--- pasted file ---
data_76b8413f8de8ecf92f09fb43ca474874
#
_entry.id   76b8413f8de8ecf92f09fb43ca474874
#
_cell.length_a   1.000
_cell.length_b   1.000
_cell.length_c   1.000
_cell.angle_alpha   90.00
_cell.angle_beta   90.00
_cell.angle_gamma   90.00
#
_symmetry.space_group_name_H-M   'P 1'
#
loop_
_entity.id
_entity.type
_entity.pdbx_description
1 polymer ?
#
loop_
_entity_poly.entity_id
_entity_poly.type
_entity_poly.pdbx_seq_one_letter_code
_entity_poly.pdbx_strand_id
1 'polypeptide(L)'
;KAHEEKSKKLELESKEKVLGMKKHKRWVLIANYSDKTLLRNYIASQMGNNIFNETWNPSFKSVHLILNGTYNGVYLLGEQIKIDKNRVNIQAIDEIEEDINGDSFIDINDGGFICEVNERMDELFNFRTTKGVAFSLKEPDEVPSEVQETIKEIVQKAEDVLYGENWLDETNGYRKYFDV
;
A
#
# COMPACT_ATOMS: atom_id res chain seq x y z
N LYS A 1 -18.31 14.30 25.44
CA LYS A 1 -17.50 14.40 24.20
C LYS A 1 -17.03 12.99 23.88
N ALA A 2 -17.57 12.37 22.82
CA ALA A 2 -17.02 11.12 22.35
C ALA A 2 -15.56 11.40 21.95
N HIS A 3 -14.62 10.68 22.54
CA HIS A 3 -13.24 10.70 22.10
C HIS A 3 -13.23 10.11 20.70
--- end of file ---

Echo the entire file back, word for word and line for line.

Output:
data_76b8413f8de8ecf92f09fb43ca474874
#
_entry.id   76b8413f8de8ecf92f09fb43ca474874
#
_cell.length_a   1.000
_cell.length_b   1.000
_cell.length_c   1.000
_cell.angle_alpha   90.00
_cell.angle_beta   90.00
_cell.angle_gamma   90.00
#
_symmetry.space_group_name_H-M   'P 1'
#
loop_
_entity.id
_entity.type
_entity.pdbx_description
1 polymer ?
#
loop_
_entity_poly.entity_id
_entity_poly.type
_entity_poly.pdbx_seq_one_letter_code
_entity_poly.pdbx_strand_id
1 'polypeptide(L)'
;KAHEEKSKKLELESKEKVLGMKKHKRWVLIANYSDKTLLRNYIASQMGNNIFNETWNPSFKSVHLILNGTYNGVYLLGEQIKIDKNRVNIQAIDEIEEDINGDSFIDINDGGFICEVNERMDELFNFRTTKGVAFSLKEPDEVPSEVQETIKEIVQKAEDVLYGENWLDETNGYRKYFDV
;
A
#
# COMPACT_ATOMS: atom_id res chain seq x y z
N LYS A 1 -18.31 14.30 25.44
CA LYS A 1 -17.50 14.40 24.20
C LYS A 1 -17.03 12.99 23.88
N ALA A 2 -17.57 12.37 22.82
CA ALA A 2 -17.02 11.12 22.35
C ALA A 2 -15.56 11.40 21.95
N HIS A 3 -14.62 10.68 22.54
CA HIS A 3 -13.24 10.70 22.10
C HIS A 3 -13.23 10.11 20.70